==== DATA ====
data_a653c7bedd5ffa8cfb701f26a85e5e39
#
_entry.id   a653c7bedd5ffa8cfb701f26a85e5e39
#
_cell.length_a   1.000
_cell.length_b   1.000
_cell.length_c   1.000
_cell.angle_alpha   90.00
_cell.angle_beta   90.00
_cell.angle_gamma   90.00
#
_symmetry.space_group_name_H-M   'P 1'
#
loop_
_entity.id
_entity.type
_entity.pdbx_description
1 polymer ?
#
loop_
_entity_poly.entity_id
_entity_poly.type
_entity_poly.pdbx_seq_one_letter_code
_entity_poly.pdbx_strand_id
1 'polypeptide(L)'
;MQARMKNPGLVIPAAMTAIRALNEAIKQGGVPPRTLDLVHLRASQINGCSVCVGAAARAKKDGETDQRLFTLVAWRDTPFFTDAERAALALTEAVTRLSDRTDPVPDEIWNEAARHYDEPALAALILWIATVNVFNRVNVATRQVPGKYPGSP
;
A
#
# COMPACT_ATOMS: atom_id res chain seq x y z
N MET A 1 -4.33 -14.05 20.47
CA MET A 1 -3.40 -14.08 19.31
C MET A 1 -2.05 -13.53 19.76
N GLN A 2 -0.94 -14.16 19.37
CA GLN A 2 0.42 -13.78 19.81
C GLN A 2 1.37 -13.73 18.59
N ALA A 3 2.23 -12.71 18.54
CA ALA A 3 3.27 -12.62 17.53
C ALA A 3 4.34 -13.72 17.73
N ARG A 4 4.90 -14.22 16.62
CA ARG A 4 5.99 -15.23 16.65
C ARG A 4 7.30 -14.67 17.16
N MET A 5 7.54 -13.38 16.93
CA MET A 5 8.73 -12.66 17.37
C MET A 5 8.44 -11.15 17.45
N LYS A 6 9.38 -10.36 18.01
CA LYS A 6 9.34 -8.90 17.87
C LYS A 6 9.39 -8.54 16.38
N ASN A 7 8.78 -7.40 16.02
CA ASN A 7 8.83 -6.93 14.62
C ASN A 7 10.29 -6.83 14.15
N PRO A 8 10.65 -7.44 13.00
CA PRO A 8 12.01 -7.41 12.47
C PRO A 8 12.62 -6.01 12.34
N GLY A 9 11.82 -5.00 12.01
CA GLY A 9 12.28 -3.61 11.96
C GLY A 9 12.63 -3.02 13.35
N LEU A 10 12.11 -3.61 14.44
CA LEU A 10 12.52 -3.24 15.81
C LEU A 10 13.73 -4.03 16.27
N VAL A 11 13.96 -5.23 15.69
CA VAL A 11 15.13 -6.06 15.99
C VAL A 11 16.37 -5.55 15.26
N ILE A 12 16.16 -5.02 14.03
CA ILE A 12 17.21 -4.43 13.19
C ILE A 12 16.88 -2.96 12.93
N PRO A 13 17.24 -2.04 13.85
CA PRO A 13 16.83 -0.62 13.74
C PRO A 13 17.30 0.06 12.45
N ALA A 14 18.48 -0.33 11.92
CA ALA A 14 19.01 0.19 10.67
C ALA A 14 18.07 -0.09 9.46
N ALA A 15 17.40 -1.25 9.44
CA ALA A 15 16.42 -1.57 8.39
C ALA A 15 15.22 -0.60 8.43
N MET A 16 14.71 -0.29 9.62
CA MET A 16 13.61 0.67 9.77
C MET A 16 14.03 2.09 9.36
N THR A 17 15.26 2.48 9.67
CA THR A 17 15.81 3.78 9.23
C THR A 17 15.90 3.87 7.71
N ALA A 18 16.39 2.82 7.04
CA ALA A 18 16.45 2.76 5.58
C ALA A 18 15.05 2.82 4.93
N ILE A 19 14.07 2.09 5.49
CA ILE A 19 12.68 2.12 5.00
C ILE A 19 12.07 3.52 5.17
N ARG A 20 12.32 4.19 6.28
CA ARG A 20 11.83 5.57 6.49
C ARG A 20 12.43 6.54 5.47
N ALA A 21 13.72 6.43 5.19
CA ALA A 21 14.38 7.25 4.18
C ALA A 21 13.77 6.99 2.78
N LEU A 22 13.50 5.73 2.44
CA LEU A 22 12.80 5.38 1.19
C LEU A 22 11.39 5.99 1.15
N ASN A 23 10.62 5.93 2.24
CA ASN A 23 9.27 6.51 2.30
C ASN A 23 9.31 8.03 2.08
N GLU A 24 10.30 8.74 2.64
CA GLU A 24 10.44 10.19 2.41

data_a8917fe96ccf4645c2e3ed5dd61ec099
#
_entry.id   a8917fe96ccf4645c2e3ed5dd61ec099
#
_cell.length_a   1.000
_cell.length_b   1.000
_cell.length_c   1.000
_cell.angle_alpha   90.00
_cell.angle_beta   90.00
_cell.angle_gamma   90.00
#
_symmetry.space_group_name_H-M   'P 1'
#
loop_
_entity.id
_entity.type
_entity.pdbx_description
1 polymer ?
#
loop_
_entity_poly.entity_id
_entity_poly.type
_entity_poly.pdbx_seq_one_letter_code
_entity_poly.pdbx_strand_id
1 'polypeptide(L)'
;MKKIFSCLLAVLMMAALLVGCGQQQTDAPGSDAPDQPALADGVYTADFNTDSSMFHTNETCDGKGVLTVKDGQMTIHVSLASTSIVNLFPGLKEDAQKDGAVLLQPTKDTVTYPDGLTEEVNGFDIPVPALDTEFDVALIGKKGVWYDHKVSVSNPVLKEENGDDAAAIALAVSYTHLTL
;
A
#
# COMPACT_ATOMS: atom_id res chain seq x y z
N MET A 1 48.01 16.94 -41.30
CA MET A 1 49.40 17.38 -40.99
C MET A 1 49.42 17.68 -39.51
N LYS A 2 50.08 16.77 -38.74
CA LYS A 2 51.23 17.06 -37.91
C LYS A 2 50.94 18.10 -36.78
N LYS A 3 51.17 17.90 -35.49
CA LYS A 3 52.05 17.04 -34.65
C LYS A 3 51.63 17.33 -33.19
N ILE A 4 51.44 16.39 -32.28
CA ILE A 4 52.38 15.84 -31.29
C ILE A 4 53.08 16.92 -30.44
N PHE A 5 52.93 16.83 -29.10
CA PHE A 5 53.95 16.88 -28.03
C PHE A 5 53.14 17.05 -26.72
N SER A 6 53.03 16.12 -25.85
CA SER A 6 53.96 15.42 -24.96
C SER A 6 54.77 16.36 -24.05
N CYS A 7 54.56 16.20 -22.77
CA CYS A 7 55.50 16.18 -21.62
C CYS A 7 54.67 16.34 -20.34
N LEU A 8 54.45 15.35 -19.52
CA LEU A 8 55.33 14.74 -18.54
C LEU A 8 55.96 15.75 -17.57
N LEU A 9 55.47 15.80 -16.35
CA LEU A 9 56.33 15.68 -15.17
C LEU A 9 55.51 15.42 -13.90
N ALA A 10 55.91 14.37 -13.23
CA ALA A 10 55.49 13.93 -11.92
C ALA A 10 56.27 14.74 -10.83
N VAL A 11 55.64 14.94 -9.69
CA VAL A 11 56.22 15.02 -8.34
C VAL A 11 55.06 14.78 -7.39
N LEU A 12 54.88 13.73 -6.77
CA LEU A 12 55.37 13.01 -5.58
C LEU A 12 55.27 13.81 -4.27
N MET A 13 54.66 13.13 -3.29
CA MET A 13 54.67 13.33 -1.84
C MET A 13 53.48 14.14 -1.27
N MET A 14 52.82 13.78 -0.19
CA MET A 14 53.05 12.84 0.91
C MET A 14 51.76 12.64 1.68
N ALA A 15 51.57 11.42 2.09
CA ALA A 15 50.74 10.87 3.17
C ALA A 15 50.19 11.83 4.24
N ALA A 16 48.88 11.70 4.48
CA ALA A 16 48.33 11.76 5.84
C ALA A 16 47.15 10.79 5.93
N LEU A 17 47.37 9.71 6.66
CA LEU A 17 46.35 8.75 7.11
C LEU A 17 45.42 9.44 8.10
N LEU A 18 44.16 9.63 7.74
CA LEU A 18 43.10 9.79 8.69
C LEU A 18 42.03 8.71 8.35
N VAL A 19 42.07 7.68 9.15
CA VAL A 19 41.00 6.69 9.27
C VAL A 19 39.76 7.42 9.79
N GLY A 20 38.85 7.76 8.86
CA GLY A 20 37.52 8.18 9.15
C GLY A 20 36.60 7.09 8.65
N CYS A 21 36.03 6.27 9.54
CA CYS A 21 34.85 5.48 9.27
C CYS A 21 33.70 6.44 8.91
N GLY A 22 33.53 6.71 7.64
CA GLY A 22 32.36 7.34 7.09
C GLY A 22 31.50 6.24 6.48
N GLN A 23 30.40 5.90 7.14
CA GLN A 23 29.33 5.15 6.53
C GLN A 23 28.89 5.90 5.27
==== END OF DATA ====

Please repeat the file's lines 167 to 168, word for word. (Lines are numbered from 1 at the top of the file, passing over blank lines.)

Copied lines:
C LEU A 12 55.27 13.81 -4.27
N MET A 13 54.66 13.13 -3.29